When the Academy Awards air on February 28, you'll see some very worthy people being honored while also realizing who's absent and suppressing shrieks of "What?" Here are 10 of the most egregiously dissed. And I'll leave out the amazing kid from Room. Too obvious.
PAUL DANO, LOVE & MERCY
Haunting Paul has been the best thing in a lot of movies, especially Love & Mercy, in which he's the Beach Boys' Brian Wilson, a musical genius at the hands of a horrible father and sadistic handler. Dano was sublime, even when he turned into John Cusack. No nomination for either.
ELIZABETH BANKS, LOVE & MERCY
In the same film, Banks was lovely and affecting as Melinda Ledbetter, Wilson's wife and the woman who appreciates the musician and encourages him to believe in himself. Her performance made me want to see everything she does from now on.
ELLEN PAGE, FREEHELD
Everyone seems to have forgotten about the lesbian movie that wasn't Carol, but Freeheld had its own strengths, one of them being Page as a real-life handywoman who falls for a lady cop and gets embroiled in a historic fight for LGBT rights. Page really yanked out my heart and stomped on it -- in a good way.
MICHAEL SHANNON, 99 HOMES
Shannon was also good in Freeheld (as a very sensitive cop). But in 99 Homes, he was superb, playing a crafty real estate guy who lures Andrew Garfield's down-on-his-luck character into the lucrative business of evicting innocent people from their homes in downtrodden Florida. Shannon brought texture and ambiguity to the part, and playing a woozy drug dealer named Mr. Green, he was also the best thing in a terrible movie called The Night Before.
DONALD GLOVER, THE MARTIAN
Glover sparked up the screen in his short screen time as a wily and informed astrodynamicist explaining to NASA director Jeff Daniels how they can get Matt Damon back from Mars. His energetic performance was every bit as brilliant as his character.
RYAN GOSLING, THE BIG SHORT
Christian Bale's getting all the awards love for this film about folks who predicted the crash of '08 and duly cashed in on it, but I thought Gosling was the standout as trader Jared Vennett. Gosling should have also been nominated for great work in 2010's Blue Valentine. (He's only gotten one nomination, for Half Nelson). Do they somehow begrudge him for having been in the Mickey Mouse Club?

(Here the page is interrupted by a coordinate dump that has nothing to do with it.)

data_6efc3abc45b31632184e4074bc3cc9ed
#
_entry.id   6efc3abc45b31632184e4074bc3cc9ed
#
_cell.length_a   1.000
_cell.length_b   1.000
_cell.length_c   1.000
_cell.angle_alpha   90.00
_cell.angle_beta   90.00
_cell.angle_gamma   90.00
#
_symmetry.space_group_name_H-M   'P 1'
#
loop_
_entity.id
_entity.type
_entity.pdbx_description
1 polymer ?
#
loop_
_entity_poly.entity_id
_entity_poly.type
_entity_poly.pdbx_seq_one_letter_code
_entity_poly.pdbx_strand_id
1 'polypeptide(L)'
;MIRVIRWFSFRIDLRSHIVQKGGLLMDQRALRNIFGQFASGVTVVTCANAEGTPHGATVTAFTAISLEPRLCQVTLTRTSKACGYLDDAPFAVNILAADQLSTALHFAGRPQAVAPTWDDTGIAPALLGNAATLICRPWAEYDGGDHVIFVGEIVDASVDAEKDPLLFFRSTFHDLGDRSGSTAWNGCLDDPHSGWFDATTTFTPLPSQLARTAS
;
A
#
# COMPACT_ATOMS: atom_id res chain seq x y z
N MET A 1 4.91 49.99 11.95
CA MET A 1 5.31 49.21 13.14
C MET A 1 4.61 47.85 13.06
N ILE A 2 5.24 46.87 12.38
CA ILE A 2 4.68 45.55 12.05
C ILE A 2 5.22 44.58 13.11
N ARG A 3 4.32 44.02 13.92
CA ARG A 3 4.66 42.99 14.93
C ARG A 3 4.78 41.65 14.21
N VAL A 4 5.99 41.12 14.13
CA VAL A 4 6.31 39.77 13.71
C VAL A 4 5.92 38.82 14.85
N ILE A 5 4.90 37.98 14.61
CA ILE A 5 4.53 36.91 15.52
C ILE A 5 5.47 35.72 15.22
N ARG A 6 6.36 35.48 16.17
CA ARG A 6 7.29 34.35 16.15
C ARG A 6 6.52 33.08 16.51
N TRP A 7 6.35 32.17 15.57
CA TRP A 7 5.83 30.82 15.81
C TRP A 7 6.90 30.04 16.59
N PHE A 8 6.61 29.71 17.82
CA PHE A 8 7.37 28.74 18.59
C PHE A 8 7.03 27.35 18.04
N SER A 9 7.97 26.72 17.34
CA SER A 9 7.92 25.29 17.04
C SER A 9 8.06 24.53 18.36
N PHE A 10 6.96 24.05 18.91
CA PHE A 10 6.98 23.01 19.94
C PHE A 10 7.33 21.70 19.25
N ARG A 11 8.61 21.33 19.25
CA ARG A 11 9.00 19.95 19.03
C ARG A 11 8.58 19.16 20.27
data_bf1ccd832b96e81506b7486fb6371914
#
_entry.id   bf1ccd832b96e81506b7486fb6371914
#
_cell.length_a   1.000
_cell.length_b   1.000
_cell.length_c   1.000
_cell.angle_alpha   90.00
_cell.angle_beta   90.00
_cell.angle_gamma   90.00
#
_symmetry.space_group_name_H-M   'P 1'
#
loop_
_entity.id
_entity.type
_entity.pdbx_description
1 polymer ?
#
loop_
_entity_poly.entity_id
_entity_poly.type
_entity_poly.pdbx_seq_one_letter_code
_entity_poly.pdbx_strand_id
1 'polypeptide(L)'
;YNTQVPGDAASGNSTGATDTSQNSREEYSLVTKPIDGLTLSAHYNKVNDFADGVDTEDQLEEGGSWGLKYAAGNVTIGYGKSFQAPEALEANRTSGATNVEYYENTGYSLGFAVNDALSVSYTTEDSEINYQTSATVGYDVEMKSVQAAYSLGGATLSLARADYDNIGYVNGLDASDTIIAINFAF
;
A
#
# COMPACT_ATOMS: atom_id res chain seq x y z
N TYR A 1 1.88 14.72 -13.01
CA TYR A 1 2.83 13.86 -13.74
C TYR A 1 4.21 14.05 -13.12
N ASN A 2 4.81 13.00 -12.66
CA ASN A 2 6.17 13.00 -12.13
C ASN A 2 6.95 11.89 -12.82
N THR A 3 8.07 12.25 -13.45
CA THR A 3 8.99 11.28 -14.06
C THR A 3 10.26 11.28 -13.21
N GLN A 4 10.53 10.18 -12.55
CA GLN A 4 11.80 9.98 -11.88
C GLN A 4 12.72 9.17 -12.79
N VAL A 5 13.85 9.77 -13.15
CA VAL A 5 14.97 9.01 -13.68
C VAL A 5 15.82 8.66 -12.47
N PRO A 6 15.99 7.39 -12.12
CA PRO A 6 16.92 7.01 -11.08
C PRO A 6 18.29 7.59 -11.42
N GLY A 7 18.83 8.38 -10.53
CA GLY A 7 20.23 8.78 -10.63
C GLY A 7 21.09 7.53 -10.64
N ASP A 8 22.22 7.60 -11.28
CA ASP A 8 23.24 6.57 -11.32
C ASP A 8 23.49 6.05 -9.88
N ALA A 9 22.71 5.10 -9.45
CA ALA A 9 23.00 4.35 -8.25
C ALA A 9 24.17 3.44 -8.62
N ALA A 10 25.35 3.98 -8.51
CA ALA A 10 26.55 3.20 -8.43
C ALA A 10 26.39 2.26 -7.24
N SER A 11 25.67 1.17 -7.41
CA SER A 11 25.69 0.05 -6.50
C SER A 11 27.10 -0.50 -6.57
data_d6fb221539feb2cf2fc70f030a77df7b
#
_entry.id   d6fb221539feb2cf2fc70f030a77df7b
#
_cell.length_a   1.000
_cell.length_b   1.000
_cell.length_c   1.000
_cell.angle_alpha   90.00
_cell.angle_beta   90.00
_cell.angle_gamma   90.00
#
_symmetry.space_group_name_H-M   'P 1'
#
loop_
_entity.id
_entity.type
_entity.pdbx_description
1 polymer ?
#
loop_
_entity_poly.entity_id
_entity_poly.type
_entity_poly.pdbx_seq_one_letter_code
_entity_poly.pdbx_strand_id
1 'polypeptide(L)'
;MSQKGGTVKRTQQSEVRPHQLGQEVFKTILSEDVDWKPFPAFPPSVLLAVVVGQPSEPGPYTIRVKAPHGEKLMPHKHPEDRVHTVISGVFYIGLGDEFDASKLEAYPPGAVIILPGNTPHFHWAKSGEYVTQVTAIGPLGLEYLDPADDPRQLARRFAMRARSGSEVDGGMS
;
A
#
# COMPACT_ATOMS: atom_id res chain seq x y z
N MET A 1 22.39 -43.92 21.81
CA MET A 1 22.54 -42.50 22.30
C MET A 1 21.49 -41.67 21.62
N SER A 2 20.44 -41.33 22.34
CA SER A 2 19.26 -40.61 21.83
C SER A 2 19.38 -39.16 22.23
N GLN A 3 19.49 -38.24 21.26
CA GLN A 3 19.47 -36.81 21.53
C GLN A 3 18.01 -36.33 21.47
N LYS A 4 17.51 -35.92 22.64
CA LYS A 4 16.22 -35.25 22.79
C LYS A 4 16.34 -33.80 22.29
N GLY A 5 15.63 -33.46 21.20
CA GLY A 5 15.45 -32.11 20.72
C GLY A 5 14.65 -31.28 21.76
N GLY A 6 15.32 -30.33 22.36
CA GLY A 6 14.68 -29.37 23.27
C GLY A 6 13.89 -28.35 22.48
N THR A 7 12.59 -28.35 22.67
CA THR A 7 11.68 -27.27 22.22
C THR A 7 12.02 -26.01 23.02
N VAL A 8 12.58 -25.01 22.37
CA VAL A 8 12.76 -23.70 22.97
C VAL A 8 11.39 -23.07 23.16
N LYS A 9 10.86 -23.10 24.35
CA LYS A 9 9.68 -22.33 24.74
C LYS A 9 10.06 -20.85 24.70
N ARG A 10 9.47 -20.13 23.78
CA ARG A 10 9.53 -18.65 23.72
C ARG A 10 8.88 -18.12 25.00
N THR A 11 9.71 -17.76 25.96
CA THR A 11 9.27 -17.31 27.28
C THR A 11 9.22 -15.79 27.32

IDRIS ELBA, BEASTS OF NO NATION
Idris was considered a lock for a Best Supporting Actor nomination for his tremendous performance as the Commandant in this tough film about a child soldier in a West African war. Reportedly, this sort of racial omission is leading to profound changes in the makeup of the Academy.
LILY TOMLIN, GRANDMA
Lily gave a lived-in performance as the crusty old lady who softens as she's enlisted to help her granddaughter raise money for an abortion. The woman brought a lifetime of presence to the role, and Sam Elliott was also tops as the man she left for lesbianism.
ANYONE FROM THE CAST OF STRAIGHT OUTTA COMPTON
O'Shea Jackson, Jr. as Ice Cube, Corey Hawkins as Dr. Dre, Jason Mitchell as Eazy-E, Aldis Hodge as MC Ren, and Neil Brown, Jr. as DJ Yella headlined a tight ensemble in the biopic of NWA, who battled authority as they hip-hopped to the top. The Oscars nominated…none of them.
TOM COURTENAY, 45 YEARS
Charlotte Rampling got Oscar nominated (and a whole lot of other awards) for her beautiful performance in this film about a long running marriage that's rocked by revelations. But almost everyone has been ignoring the fact that Courtenay's equally good as the hubby, and even delivers a powerhouse monologue towards the end. Maybe it's because they side with Rampling's character, who comes off as more of a victim, or maybe because Courtenay's been nominated before but Rampling never had been. In any case, the result is similar to the way everyone heaped bouquets on Emmanuelle Riva for her indelibly touching performance in Amour, while forgetting that Jean-Louis Trintignant was her equal partner every step of the way. Oh, well. Cheers to those who got the nod, and I'll definitely be watching.